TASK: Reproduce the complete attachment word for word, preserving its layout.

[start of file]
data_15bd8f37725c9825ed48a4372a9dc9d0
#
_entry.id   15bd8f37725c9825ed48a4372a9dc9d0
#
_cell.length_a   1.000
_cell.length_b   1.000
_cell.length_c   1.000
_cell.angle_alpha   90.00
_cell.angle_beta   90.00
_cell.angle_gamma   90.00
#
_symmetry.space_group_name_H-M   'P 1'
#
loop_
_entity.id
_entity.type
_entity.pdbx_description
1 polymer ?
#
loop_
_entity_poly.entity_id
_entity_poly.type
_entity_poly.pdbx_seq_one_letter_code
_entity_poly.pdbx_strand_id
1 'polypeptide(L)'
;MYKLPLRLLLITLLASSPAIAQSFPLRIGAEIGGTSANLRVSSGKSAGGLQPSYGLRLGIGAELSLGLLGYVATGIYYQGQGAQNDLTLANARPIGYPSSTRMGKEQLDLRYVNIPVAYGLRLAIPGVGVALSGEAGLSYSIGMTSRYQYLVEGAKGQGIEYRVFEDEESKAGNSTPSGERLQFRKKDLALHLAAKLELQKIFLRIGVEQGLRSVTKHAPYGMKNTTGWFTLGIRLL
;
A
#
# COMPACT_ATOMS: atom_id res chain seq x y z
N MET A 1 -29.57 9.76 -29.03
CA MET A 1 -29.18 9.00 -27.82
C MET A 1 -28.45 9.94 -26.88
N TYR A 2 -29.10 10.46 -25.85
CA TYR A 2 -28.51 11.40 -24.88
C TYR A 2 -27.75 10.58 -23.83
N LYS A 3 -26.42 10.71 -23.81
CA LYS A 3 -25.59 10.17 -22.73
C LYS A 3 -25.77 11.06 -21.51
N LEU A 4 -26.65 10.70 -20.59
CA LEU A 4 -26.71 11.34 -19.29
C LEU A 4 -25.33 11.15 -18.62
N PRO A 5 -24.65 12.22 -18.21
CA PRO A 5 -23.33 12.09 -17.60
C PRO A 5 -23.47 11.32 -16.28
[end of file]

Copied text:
data_15bd8f37725c9825ed48a4372a9dc9d0
#
_entry.id   15bd8f37725c9825ed48a4372a9dc9d0
#
_cell.length_a   1.000
_cell.length_b   1.000
_cell.length_c   1.000
_cell.angle_alpha   90.00
_cell.angle_beta   90.00
_cell.angle_gamma   90.00
#
_symmetry.space_group_name_H-M   'P 1'
#
loop_
_entity.id
_entity.type
_entity.pdbx_description
1 polymer ?
#
loop_
_entity_poly.entity_id
_entity_poly.type
_entity_poly.pdbx_seq_one_letter_code
_entity_poly.pdbx_strand_id
1 'polypeptide(L)'
;MYKLPLRLLLITLLASSPAIAQSFPLRIGAEIGGTSANLRVSSGKSAGGLQPSYGLRLGIGAELSLGLLGYVATGIYYQGQGAQNDLTLANARPIGYPSSTRMGKEQLDLRYVNIPVAYGLRLAIPGVGVALSGEAGLSYSIGMTSRYQYLVEGAKGQGIEYRVFEDEESKAGNSTPSGERLQFRKKDLALHLAAKLELQKIFLRIGVEQGLRSVTKHAPYGMKNTTGWFTLGIRLL
;
A
#
# COMPACT_ATOMS: atom_id res chain seq x y z
N MET A 1 -29.57 9.76 -29.03
CA MET A 1 -29.18 9.00 -27.82
C MET A 1 -28.45 9.94 -26.88
N TYR A 2 -29.10 10.46 -25.85
CA TYR A 2 -28.51 11.40 -24.88
C TYR A 2 -27.75 10.58 -23.83
N LYS A 3 -26.42 10.71 -23.81
CA LYS A 3 -25.59 10.17 -22.73
C LYS A 3 -25.77 11.06 -21.51
N LEU A 4 -26.65 10.70 -20.59
CA LEU A 4 -26.71 11.34 -19.29
C LEU A 4 -25.33 11.15 -18.62
N PRO A 5 -24.65 12.22 -18.21
CA PRO A 5 -23.33 12.09 -17.60
C PRO A 5 -23.47 11.32 -16.28